First indication of the abundance and distribution of protected seagrass associated species in the introduced Halophila stipulacea meadows on Sint Eustatius
The present study investigated the abundance and distribution of protected seagrass associated species within the introduced Halophila stipulacea meadows on St. Eustatius. These species are the queen conch, Caribbean spiny lobster, slender seahorse, green turtle and several species of grouper (Epinephelus striatus, Mycteroperca interstitialis, Mycteroperca venenosa), snapper (Lutjanus cyanopterus, Lutjanus analis) and the rainbow parrotfish. These species are commercially and ecologically valuable through fisheries, tourism and their contribution to biodiversity which maintains important ecosystem services. The introduction of H. stipulacea altered the seagrass meadows as it has significantly shorter shoots compared to native seagrasses, potentially affecting these protected seagrass associated species as they benefit from high complexity e.g. shelter. Current nature management however is based on outdated research which describes the situation prior to the introduction of H. stipulacea and no monitoring efforts are being made to update this. Furthermore, no baseline knowledge regarding the effect of H. stipulacea on the protected seagrass associated species or even the location of meadows was known prior to this study, resulting in a knowledge gap. Effective nature management is hindered by this knowledge gap and the aim of this research is to take the first step in providing an indication of the abundance and distribution of protected seagrass associated species to help close it.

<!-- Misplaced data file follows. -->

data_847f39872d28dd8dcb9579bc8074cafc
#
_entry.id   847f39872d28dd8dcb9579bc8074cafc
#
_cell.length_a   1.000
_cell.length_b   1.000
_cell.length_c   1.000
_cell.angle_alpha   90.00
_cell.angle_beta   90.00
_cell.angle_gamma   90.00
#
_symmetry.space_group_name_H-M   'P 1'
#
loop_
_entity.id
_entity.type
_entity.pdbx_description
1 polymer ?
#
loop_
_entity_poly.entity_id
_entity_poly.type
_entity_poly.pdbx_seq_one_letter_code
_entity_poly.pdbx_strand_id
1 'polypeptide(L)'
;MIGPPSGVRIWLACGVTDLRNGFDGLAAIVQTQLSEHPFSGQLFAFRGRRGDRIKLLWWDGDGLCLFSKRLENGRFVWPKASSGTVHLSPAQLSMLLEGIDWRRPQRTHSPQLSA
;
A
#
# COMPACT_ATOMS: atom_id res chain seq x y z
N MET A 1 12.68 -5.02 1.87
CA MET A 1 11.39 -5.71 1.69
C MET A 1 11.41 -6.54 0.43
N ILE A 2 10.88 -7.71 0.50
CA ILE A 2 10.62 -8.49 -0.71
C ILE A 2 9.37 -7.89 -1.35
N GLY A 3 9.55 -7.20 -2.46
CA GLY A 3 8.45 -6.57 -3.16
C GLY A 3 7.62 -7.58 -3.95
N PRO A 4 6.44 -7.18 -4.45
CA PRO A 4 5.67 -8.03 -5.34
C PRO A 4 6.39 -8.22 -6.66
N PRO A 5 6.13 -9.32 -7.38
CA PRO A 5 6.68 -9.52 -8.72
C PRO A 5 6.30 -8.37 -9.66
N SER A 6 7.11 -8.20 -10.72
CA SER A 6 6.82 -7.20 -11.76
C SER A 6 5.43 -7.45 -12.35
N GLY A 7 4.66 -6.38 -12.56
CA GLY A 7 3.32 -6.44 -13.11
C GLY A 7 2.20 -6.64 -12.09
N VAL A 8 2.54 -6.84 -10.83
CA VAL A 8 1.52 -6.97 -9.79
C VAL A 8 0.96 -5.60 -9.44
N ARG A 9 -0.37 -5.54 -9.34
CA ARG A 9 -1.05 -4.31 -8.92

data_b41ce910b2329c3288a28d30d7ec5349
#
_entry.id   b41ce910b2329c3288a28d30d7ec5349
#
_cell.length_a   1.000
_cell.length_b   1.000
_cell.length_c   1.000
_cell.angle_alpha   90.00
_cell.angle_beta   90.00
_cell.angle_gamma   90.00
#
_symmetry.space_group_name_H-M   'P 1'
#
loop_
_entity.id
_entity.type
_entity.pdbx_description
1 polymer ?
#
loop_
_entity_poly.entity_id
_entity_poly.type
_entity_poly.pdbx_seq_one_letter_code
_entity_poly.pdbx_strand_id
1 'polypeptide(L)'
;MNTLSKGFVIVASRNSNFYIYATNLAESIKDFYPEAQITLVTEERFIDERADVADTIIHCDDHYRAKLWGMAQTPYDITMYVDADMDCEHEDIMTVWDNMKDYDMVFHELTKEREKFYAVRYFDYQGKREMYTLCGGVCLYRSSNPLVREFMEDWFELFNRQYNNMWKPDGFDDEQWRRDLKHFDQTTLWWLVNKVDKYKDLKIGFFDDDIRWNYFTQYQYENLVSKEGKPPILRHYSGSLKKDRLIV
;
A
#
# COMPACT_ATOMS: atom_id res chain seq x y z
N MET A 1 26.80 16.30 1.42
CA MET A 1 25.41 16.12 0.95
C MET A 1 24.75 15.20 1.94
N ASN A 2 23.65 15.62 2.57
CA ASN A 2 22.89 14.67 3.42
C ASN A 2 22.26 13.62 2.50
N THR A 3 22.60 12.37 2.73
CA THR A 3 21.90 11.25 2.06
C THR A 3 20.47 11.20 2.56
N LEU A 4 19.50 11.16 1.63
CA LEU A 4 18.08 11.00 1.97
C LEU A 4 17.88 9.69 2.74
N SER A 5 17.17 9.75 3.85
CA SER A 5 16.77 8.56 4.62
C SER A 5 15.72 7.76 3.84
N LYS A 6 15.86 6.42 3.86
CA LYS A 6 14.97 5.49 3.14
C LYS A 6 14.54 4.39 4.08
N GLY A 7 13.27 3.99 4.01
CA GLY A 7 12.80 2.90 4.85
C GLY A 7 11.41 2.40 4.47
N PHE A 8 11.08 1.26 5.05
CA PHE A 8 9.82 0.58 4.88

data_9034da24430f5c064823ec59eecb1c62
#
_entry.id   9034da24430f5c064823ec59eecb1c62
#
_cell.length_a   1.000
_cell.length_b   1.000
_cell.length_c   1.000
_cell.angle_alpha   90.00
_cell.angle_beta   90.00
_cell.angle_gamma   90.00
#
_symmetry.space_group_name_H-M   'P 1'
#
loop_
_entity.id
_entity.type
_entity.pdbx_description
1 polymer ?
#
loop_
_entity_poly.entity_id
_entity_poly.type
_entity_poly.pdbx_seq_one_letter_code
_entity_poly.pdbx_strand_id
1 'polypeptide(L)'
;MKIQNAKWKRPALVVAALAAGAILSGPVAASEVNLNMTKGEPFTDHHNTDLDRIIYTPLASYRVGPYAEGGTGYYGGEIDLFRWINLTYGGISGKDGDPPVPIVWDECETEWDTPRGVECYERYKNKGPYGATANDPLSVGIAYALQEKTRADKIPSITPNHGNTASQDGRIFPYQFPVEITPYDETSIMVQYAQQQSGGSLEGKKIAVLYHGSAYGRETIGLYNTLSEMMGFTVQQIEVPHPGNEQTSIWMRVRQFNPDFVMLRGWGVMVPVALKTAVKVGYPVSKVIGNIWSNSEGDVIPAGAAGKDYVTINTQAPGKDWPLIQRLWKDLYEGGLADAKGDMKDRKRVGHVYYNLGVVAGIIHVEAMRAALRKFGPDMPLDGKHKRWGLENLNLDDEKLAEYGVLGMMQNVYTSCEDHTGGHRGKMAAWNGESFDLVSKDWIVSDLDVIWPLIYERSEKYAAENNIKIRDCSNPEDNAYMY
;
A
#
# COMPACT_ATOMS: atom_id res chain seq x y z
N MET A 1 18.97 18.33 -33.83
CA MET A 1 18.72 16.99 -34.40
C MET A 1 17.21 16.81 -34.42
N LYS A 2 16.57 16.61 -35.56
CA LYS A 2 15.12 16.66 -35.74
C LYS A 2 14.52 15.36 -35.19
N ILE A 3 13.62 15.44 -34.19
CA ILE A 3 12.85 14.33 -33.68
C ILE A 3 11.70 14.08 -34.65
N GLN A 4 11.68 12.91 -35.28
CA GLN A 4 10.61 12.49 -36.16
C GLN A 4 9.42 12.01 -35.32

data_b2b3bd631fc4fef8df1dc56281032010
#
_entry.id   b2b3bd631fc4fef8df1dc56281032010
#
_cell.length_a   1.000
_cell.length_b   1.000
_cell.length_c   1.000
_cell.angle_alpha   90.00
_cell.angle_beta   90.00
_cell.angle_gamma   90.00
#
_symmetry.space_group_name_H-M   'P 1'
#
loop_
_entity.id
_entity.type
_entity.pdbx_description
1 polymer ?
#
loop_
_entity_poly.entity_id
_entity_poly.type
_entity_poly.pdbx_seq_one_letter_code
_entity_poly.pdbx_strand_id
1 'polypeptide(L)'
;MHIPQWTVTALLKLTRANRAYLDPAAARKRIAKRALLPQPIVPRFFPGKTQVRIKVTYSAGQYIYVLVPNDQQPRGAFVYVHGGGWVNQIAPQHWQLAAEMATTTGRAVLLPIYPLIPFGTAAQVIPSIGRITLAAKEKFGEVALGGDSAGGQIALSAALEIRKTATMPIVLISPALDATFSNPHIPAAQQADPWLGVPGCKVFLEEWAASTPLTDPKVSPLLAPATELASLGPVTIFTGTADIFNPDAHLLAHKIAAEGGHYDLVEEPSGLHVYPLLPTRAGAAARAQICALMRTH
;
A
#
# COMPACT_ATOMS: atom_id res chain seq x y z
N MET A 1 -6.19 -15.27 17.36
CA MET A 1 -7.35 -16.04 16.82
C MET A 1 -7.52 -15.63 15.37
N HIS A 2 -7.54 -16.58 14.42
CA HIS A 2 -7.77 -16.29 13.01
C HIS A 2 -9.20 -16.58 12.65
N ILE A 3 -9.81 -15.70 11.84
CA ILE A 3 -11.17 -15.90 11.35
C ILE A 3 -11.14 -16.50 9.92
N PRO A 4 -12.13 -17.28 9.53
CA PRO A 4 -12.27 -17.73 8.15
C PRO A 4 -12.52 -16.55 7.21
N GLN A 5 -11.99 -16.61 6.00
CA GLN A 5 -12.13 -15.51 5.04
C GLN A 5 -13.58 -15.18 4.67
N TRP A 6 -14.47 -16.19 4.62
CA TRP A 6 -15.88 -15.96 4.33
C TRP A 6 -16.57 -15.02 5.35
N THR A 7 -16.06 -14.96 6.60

Data was collected from May 5th to July 6th,2020, in Oranje Bay, St. Eustatius Marine Park. Visual surveys along belt transects using SCUBA were conducted at 31 sampling sites after verification of the meadow’s location by manta tow. Sampling sites were selected using random stratified sampling. Most of the research species were absent in the meadow. Only the queen conch (n = 10) and the slender seahorse (n = 2) were observed. Most of the queen conch were found in the southern half of the meadow, whereas the slender seahorses were found more to the north. Both species were most abundant in homogeneous characterised habitat. The absence of the other protected seagrass associated species was unexpected. This may be the result of overfishing and habitat degradation as population numbers have been declining for years prior to the introduction of H. stipulacea and are currently quite low. Associated grouper and snapper species with similar habitat requirements as the protected seagrass associated grouper and snapper species were found in the meadow, indicating that it might be suitable (nursery) habitat. The green turtle is known to interact with H. stipulacea, and their absence from this study is likely coincidental. It is recommended that the seagrass associated species distribution and preferred habitats will be identified on St. Eustatius to create baseline knowledge regarding the species and its threats. Executing this additional research will enable responsible authorities to focus the island specific management plans on conservation and recovery of these protected seagrass associated species to ensure effective nature management.